Mozart’s Masonic Funeral Music, K.477

Striving for a synthesis between the sacred and theatrical, this piece by Johannes Chrysostomus Wolfgangus Theophilus Mozart brings both class and confusion into the twenty-first century’s choices for traditional funeral music. Mozart wrote this C-minor Mass to celebrate his marriage to Constanze Webber. Although only half-finished, this Mass premiered in Salzburg in 1783, when Wolfgang and Constanze visited his family in that city. Constanze sang a solo part in that Mass, which contains some difficult vocals.

Like Mozart’s Requiem, the explanation as to why either piece was not finished is unknown. Alfred Einstein called it ‘a magnificent torso,’ and several musicians have tried to complete it over the decades. Louis LangrĂ©e, who conducted one recording, found those additions unsatisfactory and created his own version. Where Mozart omitted or sketched vocal and instrumental parts, LangrĂ©e reconstructed them, but unlike some editors did not substitute music from other pieces for the missing sections. Setrak Setrakian conducts the version you can hear in the video posted above.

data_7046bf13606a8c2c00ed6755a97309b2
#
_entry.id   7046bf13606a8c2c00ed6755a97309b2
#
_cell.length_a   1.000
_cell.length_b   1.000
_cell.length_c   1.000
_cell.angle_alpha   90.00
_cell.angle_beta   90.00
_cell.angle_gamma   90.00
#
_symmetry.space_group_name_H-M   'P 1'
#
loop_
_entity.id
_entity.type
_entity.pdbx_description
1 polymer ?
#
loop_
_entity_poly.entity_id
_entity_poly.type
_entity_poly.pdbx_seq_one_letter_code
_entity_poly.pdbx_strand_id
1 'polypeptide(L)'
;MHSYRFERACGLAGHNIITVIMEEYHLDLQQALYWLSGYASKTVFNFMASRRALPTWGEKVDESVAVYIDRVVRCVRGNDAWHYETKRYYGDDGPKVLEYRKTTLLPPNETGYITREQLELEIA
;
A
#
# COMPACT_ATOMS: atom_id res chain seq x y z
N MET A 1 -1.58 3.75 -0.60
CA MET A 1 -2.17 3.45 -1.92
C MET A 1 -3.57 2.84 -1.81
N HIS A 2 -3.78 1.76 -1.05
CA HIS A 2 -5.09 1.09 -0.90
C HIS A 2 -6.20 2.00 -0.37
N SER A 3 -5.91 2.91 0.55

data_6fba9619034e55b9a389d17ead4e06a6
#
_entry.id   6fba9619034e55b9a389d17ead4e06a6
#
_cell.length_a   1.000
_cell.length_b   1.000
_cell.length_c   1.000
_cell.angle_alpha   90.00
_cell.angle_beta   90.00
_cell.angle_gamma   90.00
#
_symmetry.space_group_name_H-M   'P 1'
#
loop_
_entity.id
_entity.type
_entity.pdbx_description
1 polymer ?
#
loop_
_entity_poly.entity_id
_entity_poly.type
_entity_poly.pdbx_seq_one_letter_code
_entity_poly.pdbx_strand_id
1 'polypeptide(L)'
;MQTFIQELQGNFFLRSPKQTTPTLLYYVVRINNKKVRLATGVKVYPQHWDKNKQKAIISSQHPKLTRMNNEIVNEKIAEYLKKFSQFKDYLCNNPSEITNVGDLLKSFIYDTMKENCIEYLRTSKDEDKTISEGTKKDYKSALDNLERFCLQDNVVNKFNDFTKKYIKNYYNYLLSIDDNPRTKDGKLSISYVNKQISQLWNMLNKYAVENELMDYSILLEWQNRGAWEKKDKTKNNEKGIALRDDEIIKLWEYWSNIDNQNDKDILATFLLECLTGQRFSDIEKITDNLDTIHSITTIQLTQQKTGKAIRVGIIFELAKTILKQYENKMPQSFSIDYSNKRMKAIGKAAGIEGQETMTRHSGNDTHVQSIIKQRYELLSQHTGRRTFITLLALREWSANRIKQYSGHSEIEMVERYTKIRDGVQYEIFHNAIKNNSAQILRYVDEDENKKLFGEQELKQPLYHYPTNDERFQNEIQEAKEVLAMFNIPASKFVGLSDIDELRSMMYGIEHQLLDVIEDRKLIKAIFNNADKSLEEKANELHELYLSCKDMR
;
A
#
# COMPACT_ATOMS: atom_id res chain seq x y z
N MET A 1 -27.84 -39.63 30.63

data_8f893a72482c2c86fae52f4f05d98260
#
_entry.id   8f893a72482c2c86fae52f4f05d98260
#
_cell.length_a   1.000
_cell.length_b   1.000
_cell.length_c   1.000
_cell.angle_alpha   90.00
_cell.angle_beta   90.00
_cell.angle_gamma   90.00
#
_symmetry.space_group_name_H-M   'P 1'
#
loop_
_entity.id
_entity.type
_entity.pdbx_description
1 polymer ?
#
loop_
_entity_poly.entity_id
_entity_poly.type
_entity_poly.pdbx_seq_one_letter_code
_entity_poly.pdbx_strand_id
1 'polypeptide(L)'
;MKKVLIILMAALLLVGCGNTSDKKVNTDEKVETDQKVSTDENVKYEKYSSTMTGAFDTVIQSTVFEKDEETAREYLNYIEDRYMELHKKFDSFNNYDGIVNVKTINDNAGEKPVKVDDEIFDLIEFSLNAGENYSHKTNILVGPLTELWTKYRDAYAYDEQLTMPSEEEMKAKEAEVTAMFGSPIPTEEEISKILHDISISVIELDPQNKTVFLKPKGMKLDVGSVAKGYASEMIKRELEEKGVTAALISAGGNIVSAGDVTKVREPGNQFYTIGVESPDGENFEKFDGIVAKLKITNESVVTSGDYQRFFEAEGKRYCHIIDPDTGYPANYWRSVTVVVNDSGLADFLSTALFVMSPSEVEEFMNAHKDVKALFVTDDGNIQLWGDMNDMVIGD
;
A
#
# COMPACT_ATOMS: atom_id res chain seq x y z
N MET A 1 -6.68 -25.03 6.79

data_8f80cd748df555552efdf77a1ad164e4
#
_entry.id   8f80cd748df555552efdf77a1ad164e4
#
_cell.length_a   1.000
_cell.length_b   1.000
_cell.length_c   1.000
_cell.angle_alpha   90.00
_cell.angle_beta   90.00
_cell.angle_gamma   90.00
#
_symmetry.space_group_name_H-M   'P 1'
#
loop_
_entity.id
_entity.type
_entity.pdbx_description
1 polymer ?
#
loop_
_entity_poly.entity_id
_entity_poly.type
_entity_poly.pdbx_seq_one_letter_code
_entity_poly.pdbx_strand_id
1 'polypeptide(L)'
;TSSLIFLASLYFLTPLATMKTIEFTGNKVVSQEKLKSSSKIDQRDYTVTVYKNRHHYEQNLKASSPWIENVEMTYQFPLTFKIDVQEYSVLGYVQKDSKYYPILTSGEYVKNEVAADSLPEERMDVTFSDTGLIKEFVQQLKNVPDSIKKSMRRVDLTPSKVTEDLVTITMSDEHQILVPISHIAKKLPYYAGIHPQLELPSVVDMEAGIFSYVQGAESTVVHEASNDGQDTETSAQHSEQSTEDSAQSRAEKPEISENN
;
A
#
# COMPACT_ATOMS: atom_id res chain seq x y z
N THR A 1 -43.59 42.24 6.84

Edith Eisler wrote, “Apart from some clumsy transitions and muddy counterpoint, his emendations work well. The Mass’s grand, solemn first chorus in somber C minor (Mozart’s favorite key for drama and tragedy) seems a strange opening for a hymn of thanksgiving, but the mood soon changes to serene affirmation with a very operatic soprano aria in E-flat major, and indeed C minor never returns.”

Also called the “Masonic Funeral Music,” this piece combines elements of march and chorale, beginning in tragic C minor, but ending on a radiant C-major chord.

Over his lifetime, Mozart composed over 600 works, many acknowledged as pinnacles of symphonic, concertante, chamber, piano, operatic, and choral music. He is among the most enduringly popular of classical composers.

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